Alliance for Gun Responsibility seeks signatures and support for - NBC Right Now/KNDO/KNDU Tri-Cities, Yakima, WA |

Alliance for Gun Responsibility seeks signatures and support for Initiative 1491

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YAKIMA, WA - The Alliance for Gun Responsibility made their way to Yakima today for their Yes On Initiative 1491 campaign tour.

The group had different people speak about their support for the initiative, including local leaders.

They want people to say yes to initiative 1491.

"We work with communities, survivors, and exports to develop, implement, and some times campaign for data-driven gun sense laws," said Stephanie Ervin, Say Yes to Initiative 1491 campaign manager.

The Alliance for Gun Responsibility made a stop in Yakima to inform the community about extreme risk protection orders.

Their gathering place? The Money Tree where, earlier this year, two employees were shot and killed.

But what exactly does the initiative want to do? 

"Initiative 1491 builds on Washington state's existing protection order system that keeps guns out of the most dangerous hands," said Ervin.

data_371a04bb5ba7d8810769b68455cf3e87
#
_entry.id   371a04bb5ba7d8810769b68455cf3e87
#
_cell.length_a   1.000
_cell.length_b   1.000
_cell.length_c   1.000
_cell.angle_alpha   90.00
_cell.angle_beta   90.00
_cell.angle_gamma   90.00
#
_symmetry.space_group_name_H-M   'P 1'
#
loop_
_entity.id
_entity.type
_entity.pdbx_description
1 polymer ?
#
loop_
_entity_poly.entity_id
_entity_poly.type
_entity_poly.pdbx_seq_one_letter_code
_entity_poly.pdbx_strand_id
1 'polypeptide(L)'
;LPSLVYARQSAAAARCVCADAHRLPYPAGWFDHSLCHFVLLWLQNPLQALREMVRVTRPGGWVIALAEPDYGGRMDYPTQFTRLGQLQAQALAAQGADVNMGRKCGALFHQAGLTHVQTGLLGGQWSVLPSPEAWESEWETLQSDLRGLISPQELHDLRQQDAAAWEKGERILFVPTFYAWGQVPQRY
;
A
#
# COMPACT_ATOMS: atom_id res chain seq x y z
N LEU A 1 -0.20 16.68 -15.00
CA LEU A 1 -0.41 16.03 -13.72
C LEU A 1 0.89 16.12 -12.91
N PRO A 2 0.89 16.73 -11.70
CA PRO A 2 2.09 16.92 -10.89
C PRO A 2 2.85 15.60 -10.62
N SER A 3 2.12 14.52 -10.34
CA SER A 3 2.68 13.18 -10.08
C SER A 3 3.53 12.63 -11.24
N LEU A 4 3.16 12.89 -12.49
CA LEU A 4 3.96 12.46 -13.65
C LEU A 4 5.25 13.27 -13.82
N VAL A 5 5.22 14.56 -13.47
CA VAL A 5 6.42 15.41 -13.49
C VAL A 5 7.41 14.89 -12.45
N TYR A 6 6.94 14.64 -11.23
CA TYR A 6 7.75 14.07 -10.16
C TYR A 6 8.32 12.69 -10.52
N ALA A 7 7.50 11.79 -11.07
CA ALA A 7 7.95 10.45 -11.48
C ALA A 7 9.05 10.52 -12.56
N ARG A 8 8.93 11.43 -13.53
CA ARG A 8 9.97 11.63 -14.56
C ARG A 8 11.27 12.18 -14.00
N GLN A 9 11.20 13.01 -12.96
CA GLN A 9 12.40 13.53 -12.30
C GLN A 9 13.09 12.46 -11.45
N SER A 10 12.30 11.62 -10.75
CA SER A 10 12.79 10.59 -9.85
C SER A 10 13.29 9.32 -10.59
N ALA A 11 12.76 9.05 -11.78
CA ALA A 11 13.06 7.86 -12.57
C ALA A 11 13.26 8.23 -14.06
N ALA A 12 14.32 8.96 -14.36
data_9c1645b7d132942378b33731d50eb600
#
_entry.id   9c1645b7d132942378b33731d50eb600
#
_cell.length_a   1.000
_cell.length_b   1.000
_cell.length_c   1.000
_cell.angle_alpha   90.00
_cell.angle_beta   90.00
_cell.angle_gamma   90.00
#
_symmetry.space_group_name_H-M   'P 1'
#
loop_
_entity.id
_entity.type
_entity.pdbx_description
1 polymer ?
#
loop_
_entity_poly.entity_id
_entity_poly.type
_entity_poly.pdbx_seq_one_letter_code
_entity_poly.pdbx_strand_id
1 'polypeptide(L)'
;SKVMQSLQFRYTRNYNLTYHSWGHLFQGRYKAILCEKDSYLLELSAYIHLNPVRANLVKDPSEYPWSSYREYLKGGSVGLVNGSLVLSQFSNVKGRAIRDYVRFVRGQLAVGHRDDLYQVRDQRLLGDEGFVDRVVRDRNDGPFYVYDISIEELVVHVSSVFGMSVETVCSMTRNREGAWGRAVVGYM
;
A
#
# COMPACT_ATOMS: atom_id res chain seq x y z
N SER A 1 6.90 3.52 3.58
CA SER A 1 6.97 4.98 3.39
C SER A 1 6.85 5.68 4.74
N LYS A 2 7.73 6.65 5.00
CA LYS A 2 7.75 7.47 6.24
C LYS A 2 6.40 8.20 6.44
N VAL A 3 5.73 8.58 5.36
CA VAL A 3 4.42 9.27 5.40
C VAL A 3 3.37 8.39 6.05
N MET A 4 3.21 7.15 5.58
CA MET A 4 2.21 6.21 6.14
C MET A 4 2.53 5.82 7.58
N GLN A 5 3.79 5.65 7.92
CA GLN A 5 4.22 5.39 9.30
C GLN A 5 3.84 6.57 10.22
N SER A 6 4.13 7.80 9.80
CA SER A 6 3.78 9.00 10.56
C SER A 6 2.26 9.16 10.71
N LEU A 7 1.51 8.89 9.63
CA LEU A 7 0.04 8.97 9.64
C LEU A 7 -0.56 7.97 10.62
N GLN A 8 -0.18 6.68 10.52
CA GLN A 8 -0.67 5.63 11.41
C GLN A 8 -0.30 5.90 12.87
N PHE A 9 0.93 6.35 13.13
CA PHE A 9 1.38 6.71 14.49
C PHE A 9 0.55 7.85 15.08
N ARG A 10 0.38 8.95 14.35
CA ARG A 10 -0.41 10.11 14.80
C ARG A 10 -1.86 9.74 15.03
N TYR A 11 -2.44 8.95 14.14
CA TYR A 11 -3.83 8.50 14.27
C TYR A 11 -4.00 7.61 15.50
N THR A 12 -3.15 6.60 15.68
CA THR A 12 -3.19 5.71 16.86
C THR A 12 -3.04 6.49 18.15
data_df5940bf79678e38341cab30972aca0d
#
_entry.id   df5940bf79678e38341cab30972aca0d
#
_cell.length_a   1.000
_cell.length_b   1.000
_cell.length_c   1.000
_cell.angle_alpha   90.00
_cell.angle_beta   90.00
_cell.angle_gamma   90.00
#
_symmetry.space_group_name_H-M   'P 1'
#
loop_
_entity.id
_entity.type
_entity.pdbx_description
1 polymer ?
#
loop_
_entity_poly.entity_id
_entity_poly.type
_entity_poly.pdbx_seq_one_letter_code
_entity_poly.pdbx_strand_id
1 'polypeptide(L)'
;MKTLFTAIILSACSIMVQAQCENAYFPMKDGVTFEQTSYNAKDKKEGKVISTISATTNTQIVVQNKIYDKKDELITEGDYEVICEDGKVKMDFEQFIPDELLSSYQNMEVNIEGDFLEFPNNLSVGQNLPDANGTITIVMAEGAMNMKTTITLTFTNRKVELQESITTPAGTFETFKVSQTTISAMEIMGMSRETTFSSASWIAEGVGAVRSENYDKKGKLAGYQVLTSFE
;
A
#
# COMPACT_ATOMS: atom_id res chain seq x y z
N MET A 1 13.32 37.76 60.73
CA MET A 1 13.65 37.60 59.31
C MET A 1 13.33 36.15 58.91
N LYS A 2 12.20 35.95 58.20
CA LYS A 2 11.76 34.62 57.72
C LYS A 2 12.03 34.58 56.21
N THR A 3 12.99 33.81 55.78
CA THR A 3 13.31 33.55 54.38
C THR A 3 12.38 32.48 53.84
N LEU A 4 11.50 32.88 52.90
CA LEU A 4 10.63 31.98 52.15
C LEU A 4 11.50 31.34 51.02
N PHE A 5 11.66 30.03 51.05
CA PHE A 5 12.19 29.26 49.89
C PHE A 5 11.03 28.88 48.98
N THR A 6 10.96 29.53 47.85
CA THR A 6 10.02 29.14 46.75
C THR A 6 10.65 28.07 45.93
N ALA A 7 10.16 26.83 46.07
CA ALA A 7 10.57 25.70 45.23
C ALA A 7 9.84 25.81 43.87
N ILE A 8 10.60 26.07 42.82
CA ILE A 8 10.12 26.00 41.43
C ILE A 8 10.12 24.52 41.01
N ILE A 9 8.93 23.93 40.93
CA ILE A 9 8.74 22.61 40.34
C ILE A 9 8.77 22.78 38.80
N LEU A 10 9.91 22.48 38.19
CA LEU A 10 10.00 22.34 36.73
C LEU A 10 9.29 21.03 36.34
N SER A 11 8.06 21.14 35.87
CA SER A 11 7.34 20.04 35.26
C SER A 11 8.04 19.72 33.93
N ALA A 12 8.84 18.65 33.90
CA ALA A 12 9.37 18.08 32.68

Dangerous hands, for example, belonging to people convicted of felonies, domestic abusers, and people who pose a serious threat to themselves or others.

For Marilyn Balcerak, a citizen sponsor, the initiative means a lot...because her autistic son who had a gun killed her daughter and himself.

"I knew that he was in crisis, I did everything I could to keep him from getting a gun," said Balcerak. "I even went to the police twice. He killed himself and his step-sister and I was powerless to stop it."

The initiative would allow families and law enforcement to petition a judge to suspend a person's access to firearms. Both sides would be able to present evidence, and if given, the suspension period would last a year. 

"This is a tool to temporarily take away their ability to buy a gun, and if they have one, to temporarily remove them from a crisis situation," said Balcerak.

In order to get the initiative on the November ballot, the group has to get more than 340,000 signatures.

But it's up to the people of Washington to decide if this is what they want for their state.